Made a huge amount of progress over the last two weekends getting ready for Seamless Donations 4.0. The big focus was in adding internationalization features and a reveal family system designed for form management. We’re also just about at the point where it’s time to see if the new system can talk to PayPal.

Once again, I should point out that these lab notes are my way of recording what’s being done inside the code. If you just want to use Seamless Donations, there’s no need to understand all of this information. But if you want to follow along, it’s all here for you.

Internationalizing Seamless Donations

Changed ‘Taiwan, Province of China’ to just “Taiwan’. That way those who want to consider it a province can, and those for whom that’s not acceptable don’t need to think of it that way.

Also added a filter seamless_donations_geography_country_list that provides the entire countries array, so you can go in and diddle with any country name you want on the fly. Just try not to change the keys, because other elements of the code are dependent.

While I was at it, also added the filter seamless_donations_geography_state_list for state names and seamless_donations_geography_province_list. Why would you want to change your state name? I have no idea, but if Texans really want to have their state show up as “The Great State of Texas” or Californians want “The Sovereign State of California,” now they can. It’s all about flexibility. One note: do be aware that if you change any of these strings, you should test with PayPal. It’s entirely possible a string change could break something.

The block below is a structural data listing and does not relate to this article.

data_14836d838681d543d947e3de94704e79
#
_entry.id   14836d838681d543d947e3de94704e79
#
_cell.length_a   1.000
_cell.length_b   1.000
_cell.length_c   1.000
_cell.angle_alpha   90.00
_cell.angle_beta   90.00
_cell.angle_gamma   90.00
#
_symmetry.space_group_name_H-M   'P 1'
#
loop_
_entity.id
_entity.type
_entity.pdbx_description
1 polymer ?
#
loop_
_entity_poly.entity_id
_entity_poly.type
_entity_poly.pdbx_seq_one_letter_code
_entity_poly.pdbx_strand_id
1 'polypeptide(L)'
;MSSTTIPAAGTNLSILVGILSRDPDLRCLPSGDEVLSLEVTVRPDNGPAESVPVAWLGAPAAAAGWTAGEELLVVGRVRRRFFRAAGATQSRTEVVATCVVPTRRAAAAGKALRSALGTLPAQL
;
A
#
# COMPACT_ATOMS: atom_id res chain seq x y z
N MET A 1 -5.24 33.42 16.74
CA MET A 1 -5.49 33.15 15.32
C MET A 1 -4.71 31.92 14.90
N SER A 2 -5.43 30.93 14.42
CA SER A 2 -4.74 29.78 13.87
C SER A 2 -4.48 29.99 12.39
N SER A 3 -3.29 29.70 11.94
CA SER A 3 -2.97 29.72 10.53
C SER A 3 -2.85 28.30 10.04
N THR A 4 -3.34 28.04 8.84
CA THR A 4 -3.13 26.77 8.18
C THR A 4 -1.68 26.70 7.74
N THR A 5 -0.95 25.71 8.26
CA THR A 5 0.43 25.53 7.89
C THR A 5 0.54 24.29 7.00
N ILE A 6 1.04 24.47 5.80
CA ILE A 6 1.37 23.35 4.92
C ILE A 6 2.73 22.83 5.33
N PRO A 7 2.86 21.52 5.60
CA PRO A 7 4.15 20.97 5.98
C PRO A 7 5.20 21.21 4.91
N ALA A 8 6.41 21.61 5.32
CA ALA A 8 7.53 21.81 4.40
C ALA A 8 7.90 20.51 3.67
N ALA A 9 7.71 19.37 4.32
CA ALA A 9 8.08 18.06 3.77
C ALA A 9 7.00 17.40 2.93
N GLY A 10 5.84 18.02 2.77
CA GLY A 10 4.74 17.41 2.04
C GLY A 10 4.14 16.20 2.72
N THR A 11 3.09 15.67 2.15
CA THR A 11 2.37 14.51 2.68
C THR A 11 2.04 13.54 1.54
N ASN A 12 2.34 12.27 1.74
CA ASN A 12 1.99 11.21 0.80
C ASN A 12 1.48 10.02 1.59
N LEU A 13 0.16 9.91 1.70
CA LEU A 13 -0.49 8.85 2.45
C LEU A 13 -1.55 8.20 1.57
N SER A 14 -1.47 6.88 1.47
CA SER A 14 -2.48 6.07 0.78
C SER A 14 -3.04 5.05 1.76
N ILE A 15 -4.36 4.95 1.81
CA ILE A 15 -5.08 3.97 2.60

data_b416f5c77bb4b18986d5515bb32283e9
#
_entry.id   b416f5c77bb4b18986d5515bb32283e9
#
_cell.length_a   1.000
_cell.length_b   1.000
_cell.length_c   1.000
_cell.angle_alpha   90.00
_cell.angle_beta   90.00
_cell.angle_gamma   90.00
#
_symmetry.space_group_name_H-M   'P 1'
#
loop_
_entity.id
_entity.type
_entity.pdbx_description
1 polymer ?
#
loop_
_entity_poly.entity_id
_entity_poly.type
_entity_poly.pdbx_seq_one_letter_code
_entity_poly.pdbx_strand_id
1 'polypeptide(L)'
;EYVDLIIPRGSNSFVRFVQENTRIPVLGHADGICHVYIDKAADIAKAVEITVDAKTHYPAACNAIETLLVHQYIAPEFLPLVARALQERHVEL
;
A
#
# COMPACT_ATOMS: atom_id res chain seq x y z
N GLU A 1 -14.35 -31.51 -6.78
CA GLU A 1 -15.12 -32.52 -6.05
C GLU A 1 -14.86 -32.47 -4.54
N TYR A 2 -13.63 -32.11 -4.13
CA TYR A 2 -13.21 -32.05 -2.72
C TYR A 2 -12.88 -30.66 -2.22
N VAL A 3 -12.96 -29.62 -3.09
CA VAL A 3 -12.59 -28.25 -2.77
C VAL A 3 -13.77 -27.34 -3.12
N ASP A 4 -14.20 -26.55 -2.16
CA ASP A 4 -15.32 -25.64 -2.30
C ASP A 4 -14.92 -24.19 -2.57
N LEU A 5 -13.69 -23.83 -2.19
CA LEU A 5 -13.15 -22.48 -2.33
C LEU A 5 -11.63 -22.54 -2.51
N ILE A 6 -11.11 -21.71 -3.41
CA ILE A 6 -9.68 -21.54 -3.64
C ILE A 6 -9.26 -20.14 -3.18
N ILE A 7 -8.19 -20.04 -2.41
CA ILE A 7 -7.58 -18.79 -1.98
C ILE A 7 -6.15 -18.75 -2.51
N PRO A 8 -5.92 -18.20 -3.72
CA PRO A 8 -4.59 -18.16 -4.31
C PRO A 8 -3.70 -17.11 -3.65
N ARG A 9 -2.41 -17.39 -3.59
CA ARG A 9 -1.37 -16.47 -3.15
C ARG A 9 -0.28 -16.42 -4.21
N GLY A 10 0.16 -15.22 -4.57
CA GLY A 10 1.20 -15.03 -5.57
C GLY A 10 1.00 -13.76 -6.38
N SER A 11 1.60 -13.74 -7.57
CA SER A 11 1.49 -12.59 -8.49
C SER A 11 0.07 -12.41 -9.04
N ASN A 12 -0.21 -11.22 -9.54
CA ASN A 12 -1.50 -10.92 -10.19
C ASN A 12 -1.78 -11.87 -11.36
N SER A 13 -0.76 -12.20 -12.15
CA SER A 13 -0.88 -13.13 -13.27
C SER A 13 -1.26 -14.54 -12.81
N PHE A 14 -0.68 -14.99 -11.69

Making the plugin translation-ready

Went through all the main strings and made sure they all used the “seamless-donations” domain. This is an important setup for making the plugin translation-ready. Also updated the plugin’s header so that the translation domain details are accessible. All that remains is generation of the POT file just before uploading the plugin to the repository.

Added Indian Rupee as currency

Added the Indian Rupee as a currency to Seamless Donations. This is now in the currency selector but is as-yet untested with PayPal. We’ll need to confirm it properly works in a PayPal transaction.

The new donation form

The new donation form is called by the shortcode [[seamless-donations]]. The original form (before you run the upgrade migrator) will still be available via the [[dgx-donate]] shortcode.

While much effort has been made to keep the new donation form similar to the pre-4.0 version, there have been some improvements made. In the donation amount section, when the Other radio box is selected, the Other amount field drops down, otherwise it remains hidden. In the tribute section, the email vs. physical address radio buttons now determine whether email contact information or physical contact information is displayed on the form.

Understanding the reveal family system

The cloak/reveal/conceal system is the series of components in the forms framework that manages how the action of one button effects the visibility of another button.